What sights are within easy travel that should be on her "must see" list?
Tower of London was my favourite as a child, a west end musical of course and buckingham palace. Covent Garden is gorgeous too and some of the markets are good to see for the feel of LDN.

She has to make or buy all her own meals - where are the cheap places to shop for a student on a VERY tight budget?
Netto, Lidl and Aldi are budget supermarkets but to be honest, I'm not sure if they have them in LDN. Tesco, Sainsburys and Asda are all cheap and cheerful and students get by easily. One thing to note is that LDN is far more expensive than anywhere in the country, the North of England is cheaper, so big purchases might need to be made out of LDN.

She's also lactose intolerant - how are UK stores about stocking soy milk?
Absolutely fine, Tescos, Sainsbury and Asda, especially the big ones have a huge range of "intolerant" products! :)

I will be a 2 hour train ride away so don't worry Mommy! despite having never met up with anyone from cyberspace, I totally would meet Sarah if she was feeling homesick because I would hate to be so far away from home and feel alone. She will never be alone in England with all us bloggers! :)

alexa said...

I can empathise, because my own DD was sent from London to Washington DC for ten months last year ... All the comments others have left you are valid. London is an exciting, busy city, soy milk and products are readily and easily available, it's a transport hub for cheap flights to Europe from Stansted and Luton (north of London) and so much to do she won't have time to work! Though I live away from London, feel free to contact me if you'd like more info, or contact details just in case she needs any assistance at any time.:)

Amy said...


Cannot comment too much as I am here in Australia ... though, half of our population at Sarah's age head on over for a year or so - probably our old colonial ties or something to the like. Both my sisters went for a couple of years and thoroughly enjoyed themselves.
The one thing both girls noticed was a big difference in the food- namely the availability of fresh quality produce. We are spoilt in Australia ... but hey, that should never get in the way of such a wonderful experience - this is an opportunity to embrace :-) It's easy to communicate too, especially in this day and age.

Liberty :) said...

cheri, my e-mail is it is the best one to get me on anyway! x

Sian said...

What a fantastic opportunity for her! She will have a ball - and remember it for the rest of her life. I hope you will be sending some scrap supplies with her!

You've got lots of great advice here. You probably already know that when I'm stuck I always turn to a book, so I'm going to suggest getting a copy of "Rough Guide to London"

quiltingfool said...

How exciting for Sarah, how scary for you! But I sort of remember you took a trip to Germany as a young lady, which was a pretty brave thing to do. She'll do wonderfully. She has a level head and the smarts to figure out anything on her own. My guess is that she's grown up way beyond your ability to perceive in brief visits home. And saving herself for a prince is not a bad thing, given the number of trolls out there. These will be memories she will fall back on for the rest of her life. I'm so excited for her. Hang in there "Mum" have lots of friends in the UK who would help her, I'm sure, if she needed help. But all will be well.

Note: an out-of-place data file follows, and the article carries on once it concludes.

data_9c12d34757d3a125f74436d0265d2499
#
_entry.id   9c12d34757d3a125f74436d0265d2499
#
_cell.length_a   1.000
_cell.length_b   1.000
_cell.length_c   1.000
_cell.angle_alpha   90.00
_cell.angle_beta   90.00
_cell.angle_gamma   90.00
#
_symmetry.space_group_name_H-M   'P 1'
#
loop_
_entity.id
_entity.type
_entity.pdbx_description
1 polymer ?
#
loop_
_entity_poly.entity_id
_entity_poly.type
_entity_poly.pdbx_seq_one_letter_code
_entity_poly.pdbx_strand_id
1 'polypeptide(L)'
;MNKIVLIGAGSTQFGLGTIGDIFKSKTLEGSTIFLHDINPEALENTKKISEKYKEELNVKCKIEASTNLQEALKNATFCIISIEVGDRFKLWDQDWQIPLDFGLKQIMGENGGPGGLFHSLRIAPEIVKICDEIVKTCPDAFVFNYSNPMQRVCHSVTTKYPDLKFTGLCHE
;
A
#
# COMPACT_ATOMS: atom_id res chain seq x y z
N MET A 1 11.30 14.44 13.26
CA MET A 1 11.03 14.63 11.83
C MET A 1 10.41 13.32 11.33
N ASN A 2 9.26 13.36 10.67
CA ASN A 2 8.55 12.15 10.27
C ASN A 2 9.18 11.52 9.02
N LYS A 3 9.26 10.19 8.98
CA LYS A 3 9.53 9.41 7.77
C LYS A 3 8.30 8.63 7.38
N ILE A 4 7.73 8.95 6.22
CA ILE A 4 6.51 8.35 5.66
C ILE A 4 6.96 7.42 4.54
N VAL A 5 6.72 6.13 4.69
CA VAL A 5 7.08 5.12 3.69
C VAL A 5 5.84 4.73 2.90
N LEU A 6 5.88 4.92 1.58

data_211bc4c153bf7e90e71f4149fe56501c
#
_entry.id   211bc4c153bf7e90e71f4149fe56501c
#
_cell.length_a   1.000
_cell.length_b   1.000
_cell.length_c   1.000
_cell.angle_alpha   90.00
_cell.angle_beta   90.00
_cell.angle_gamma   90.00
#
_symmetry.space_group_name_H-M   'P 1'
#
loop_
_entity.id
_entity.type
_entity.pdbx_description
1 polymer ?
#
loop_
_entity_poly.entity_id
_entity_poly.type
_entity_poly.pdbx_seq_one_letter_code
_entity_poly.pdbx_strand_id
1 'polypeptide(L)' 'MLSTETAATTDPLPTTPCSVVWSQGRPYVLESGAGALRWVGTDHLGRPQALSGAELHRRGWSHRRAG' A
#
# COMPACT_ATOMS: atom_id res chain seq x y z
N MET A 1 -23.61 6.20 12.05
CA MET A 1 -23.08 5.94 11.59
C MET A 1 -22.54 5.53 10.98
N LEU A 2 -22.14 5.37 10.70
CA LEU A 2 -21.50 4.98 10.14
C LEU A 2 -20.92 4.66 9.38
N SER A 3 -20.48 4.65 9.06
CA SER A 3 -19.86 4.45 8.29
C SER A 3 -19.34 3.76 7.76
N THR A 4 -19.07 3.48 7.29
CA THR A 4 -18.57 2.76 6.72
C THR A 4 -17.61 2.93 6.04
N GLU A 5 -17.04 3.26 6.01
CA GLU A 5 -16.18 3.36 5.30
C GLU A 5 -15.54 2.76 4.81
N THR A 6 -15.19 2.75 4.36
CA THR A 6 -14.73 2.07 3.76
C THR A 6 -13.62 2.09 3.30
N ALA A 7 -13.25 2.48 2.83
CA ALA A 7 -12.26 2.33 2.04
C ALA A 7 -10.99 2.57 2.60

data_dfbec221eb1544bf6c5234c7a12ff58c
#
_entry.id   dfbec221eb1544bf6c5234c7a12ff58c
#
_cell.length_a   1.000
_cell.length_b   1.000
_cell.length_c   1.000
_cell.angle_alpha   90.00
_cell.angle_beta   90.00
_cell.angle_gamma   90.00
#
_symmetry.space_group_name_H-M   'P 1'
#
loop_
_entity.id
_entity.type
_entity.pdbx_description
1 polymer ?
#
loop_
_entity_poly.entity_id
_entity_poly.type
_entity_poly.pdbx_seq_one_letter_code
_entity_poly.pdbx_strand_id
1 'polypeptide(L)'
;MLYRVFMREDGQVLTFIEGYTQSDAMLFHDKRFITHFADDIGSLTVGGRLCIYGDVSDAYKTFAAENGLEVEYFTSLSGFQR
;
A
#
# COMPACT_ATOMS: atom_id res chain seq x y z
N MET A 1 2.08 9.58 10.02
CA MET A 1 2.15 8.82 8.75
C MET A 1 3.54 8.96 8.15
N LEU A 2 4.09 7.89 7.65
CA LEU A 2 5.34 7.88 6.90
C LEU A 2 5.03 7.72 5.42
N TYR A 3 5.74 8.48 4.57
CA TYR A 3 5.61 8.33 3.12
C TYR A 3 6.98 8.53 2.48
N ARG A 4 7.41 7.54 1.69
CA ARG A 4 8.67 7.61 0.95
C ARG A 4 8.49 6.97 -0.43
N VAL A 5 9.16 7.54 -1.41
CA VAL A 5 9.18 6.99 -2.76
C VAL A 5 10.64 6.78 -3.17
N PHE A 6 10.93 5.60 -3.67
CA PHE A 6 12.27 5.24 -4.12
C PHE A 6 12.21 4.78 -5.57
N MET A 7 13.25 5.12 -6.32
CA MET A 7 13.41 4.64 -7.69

Cheryl said...

Aww Cheri I feel for you I don't actualy have any children myself but I now the heartache you will feel, she will have a fantastic time and will remember it for the rest of her life x

Anonymous said...

Cheri, don't worry--it's such a waste of your health!

My oldest son, Ryan, applied for a Critical Language Scholarship from the U.S. Government when he was a senior in college, and he actually received one. Which meant he went to . . . wait for it . . . Russia. For 2 months. That's a 13-hour flight, and he'd never ever even flown before. So of course I was anxious. But he was fine during the flight. They hooked him up with a Russian babushka (grannie) who treated him like her own grandchild. He had an awesome experience, saw all of the important sights, came home with hundreds of pictures for me to scrapbook, and actually improved his Russian pronunciation to the point where his babushka complimented him on finally being able to understand him (lol!). And it was one of the most memorable times of his life.

Suggest to your daughter that she start a little blog for you guys, and her friends, in which she tells about her experiences. That way you can read up on what she's doing, and it'll be like a little journal that you can print out and save for her. And there's always Skype to help you keep in touch!

This is going to be awesome. Admit it, you're actually a little jealous of your own kid. I know I was!